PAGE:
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The New York Knicks made the 2021 NBA Playoffs and looked poised to have finally turned the page on decades of inconsistent play and disappointing results.
Then the 2021-2022 season rolled around, and fans were quickly reminded that, as with most things Knicks-related since 1999, their brief success was nothing but a mirage in the dessert of hopelessness.
Not only did the Knicks fail to repeat to make the postseason, their star player Julius Randle regressed dramatically in performance, and their young players made only modest improvements.
They’re now armed with the 11th first-round selection in this year’s NBA Draft, which to many may seem like an uninspiring position to select from. However, it presents the Knicks with a chance to pick their own future direction.
Chaos can lead to players slipping
This year’s draft is going to be unpredictable. No one truly has an idea of the direction the Orlando Magic, owners of the top pick, will go in. The Oklahoma City Thunder and general manager Sam Presti usually whistles to their tune, meaning the second overall selection would be a complete surprise, allowing talent to slip.
While the Knicks may not be able to get Chet Holmgren or Jabari Smith Jr, any unexpected pick will push down the entire remaining draft board, allowing the Knicks and the teams before them to potentially have access to names they didn’t expect to have.
One such name could be Bennedict Mathurin. The 6’6 guard/wing from Arizona is a fluid offensive player who can create shots for himself on the perimeter, and uses his 6’9 wingspan to finish at the basket over larger players. He was one of the more polished scorers in college basketball this season, averaging 17.7 points, and having high rates from both the outside (6.1 attempts), and the free throw line (4.8).
At 19, Mathurin already has a lot of experience to his name, having attended the NBA Academy Latin America division in Mexico before making his way to Arizona. As such, he’s already familiar with the NBA ecosystem, something head coach Tom Thibodeau will surely appreciate.
Selecting 11th, fans and pundits don’t usually expect slam dunk successes. There’s significantly less scrutiny in getting a pick wrong at that spot, than there is in the Top 3. That doesn’t mean the pick is any less important, but it does mean the Knicks can make a pick without feeling the additional burden of having to walk away with something great. They’ll still try to just that, but they can afford to gamble on a player who is a few years away from being able to contribute.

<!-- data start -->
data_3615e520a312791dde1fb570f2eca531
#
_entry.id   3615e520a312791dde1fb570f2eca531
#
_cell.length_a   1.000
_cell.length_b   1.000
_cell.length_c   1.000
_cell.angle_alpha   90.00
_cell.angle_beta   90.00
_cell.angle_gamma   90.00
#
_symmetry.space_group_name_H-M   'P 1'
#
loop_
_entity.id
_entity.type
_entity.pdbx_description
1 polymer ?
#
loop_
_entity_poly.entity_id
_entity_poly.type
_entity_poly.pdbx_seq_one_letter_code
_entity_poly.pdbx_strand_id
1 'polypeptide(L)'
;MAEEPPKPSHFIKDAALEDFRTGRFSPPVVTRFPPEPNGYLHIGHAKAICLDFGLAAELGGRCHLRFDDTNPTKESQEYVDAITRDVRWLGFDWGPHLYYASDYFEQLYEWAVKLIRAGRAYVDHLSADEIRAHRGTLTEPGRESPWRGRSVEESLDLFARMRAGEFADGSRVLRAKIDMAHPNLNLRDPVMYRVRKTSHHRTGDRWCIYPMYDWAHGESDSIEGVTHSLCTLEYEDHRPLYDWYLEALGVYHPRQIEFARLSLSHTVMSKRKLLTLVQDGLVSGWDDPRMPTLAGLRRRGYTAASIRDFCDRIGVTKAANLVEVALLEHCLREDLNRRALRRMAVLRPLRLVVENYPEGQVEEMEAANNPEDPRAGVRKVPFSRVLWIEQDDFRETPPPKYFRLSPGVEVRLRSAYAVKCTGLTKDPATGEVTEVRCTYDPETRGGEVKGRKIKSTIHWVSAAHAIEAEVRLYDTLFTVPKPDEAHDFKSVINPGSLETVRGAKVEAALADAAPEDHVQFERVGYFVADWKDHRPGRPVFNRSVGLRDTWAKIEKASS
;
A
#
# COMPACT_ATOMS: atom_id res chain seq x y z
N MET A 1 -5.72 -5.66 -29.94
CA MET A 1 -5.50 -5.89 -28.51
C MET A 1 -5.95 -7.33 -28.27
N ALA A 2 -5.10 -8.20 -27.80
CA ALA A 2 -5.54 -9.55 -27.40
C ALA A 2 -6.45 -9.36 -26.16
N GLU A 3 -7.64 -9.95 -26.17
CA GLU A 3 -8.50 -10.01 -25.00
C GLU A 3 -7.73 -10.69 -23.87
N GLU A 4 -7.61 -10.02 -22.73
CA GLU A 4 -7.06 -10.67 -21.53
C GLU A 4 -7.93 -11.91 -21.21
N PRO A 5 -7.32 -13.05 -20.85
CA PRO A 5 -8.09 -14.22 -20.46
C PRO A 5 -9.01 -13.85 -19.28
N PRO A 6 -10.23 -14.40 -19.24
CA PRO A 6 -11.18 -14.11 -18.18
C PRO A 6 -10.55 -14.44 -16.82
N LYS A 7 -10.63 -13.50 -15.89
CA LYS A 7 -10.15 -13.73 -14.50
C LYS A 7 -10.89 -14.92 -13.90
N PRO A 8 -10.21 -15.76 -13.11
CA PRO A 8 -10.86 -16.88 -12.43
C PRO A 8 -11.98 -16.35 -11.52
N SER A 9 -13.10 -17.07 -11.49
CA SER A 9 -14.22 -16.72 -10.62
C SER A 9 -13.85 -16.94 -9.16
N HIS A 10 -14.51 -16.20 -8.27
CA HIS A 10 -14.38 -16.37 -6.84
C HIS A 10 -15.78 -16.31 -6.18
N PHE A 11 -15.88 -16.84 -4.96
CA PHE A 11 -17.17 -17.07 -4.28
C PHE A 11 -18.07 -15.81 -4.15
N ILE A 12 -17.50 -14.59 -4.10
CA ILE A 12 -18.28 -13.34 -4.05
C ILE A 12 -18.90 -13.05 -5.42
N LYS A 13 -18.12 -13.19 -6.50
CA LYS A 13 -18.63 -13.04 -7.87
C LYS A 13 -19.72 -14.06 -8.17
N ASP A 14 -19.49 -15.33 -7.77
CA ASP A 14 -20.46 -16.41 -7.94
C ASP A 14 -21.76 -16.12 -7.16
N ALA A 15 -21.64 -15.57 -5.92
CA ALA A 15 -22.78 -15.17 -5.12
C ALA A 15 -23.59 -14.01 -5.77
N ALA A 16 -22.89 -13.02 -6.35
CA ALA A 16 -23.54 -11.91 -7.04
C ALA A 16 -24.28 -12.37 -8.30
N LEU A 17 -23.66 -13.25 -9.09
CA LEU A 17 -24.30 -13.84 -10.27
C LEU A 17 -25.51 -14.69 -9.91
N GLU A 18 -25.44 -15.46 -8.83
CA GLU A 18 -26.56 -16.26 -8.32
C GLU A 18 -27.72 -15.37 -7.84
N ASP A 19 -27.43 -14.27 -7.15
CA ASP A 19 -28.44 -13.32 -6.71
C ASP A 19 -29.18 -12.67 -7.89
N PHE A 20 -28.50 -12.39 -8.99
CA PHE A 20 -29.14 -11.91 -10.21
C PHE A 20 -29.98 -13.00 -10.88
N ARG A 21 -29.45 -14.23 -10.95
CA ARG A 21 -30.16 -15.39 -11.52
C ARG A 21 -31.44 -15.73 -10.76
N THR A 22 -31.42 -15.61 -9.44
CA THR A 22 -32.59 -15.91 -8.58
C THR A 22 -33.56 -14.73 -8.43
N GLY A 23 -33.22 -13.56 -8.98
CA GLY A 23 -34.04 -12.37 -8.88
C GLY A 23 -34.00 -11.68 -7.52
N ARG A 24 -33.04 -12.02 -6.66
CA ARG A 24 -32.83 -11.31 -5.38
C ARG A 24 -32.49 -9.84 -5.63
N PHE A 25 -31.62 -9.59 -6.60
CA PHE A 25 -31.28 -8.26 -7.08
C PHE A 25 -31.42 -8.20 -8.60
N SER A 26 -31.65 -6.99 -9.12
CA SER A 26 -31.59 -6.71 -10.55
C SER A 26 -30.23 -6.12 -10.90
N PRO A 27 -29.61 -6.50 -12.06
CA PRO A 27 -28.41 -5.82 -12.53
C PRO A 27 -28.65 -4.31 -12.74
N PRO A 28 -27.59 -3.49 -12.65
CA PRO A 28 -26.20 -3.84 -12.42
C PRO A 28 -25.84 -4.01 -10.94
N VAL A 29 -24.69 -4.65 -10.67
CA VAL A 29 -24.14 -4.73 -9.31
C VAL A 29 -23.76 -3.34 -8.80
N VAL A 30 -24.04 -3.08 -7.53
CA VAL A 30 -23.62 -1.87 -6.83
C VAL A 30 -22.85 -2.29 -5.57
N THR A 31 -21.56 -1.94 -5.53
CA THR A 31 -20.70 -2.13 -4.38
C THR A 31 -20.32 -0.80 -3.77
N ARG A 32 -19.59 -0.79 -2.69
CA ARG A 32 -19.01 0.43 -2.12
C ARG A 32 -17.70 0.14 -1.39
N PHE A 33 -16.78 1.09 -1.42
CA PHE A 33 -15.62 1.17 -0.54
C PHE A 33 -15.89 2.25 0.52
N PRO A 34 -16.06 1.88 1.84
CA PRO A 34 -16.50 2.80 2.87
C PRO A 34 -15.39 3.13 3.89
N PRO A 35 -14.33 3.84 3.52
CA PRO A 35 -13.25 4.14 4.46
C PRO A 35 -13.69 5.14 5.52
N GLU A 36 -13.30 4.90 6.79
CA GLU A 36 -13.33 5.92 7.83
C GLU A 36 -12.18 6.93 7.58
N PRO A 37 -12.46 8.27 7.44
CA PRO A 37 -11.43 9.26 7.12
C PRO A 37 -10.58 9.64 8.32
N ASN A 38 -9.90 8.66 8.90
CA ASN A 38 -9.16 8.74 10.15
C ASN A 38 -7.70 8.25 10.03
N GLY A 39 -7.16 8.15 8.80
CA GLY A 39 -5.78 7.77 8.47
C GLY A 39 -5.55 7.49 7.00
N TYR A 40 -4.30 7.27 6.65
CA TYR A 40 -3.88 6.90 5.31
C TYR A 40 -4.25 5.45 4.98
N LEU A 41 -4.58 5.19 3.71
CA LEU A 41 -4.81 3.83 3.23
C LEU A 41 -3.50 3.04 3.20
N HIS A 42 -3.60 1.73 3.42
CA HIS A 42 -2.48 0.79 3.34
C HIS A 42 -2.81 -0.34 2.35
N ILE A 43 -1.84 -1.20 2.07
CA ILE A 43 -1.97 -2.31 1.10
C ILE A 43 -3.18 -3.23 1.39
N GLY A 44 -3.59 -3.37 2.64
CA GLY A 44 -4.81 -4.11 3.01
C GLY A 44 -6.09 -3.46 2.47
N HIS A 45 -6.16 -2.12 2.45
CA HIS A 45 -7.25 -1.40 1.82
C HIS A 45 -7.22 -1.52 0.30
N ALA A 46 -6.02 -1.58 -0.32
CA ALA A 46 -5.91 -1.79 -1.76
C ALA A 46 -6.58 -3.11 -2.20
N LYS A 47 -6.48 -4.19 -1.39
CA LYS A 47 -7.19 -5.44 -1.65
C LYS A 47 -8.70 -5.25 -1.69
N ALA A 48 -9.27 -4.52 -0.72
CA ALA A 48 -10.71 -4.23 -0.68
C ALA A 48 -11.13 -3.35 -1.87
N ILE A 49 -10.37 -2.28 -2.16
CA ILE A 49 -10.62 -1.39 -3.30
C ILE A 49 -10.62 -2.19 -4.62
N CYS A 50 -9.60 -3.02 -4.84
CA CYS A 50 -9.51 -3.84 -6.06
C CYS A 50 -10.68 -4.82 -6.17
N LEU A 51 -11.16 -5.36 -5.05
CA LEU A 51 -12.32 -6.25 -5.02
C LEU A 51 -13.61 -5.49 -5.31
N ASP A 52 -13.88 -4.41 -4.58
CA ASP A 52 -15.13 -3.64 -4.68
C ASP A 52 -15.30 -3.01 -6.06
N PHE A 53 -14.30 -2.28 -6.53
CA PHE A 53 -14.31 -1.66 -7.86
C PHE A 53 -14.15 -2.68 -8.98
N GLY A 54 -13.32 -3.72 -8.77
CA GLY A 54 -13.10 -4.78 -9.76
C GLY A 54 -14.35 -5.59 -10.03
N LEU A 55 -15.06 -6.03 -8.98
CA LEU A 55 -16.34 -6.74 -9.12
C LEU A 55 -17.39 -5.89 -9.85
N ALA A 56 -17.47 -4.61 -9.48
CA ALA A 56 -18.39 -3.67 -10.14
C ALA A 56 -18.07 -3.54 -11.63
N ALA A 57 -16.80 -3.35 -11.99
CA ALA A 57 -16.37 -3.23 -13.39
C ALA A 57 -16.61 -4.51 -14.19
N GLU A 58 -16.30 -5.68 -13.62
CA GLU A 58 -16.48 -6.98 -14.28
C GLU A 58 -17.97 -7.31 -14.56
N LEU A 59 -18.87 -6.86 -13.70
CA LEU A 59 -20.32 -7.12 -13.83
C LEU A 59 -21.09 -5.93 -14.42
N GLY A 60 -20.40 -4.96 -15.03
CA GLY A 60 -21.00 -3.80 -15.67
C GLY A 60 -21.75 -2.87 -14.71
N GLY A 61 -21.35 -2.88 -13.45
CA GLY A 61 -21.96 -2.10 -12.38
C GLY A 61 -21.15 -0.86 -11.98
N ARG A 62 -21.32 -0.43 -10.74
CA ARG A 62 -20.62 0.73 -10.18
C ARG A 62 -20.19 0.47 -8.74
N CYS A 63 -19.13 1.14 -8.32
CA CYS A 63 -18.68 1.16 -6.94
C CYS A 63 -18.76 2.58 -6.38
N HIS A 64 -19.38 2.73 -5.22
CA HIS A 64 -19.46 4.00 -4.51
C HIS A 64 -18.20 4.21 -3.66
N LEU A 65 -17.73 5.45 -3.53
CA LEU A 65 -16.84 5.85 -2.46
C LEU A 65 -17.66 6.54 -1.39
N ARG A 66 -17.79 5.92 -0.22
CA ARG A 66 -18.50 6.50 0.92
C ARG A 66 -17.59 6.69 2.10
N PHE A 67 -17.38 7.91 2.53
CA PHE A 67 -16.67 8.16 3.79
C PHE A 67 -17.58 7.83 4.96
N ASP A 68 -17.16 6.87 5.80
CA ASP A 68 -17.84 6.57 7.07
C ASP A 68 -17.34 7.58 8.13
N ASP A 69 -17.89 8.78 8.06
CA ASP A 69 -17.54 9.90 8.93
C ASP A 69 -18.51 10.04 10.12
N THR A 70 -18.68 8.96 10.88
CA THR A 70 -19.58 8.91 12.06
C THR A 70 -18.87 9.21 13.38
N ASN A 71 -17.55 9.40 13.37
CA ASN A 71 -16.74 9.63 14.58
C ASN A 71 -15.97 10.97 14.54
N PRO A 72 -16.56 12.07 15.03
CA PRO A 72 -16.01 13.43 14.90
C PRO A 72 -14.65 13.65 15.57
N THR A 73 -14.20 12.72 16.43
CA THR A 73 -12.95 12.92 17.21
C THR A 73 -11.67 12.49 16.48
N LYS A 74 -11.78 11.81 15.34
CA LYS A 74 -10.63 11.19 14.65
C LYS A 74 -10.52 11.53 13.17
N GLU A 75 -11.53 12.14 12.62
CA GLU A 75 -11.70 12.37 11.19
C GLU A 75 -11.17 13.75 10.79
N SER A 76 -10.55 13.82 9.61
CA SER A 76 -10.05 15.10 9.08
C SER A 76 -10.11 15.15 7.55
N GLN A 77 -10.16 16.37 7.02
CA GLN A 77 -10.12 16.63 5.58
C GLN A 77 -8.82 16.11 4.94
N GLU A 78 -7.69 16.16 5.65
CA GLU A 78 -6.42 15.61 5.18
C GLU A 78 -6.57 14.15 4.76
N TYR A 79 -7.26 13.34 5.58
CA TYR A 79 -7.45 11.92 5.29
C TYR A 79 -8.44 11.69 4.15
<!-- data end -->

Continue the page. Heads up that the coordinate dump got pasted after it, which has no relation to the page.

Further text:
That could be Jalen Duren, the 6’11 big man out of Memphis who at 18 looks like one of the most physically ready center prospects in years. Duren tips the scale at 250 pounds, sports a 7’5 wingspan, and has great athletic timing defensively, all of which suggests he’ll have a solid baseline in the NBA as a player when he makes the transition.
Duren averaged 12.0 points, 8.1 rebounds and 2.1 blocks in just 25.3 minutes per game this season, all while hitting 59.7% from the field and 62.5% from the line, which isn’t a bad starting point for a center. Duren’s ceiling is substantial, and the Knicks could decide to take a slow-burn approach with him, and primarily play him with R.J. Barrett, Obi Toppin, and Immanuel Quickly as a way to get him accustomed to the team of the future.
While the Knicks may appear to be in win-now mode, they quite simply don’t have the necessary pieces to compete for a championship, and should thus keep dedicating time to building a long-term core that stands a better chance at getting there.
The 11th pick may not look it, but it’s a crucial part of that core, whether they go for long-term upside, or immediate help via more a polished rookie. The flexibility of picking in that area could be good news for the Knicks.
Unless noted otherwise, all stats via NBA.com, PBPStats, Cleaning the Glass or Basketball-Reference. All salary information via Spotrac. All odds via FanDuel Sportsbook.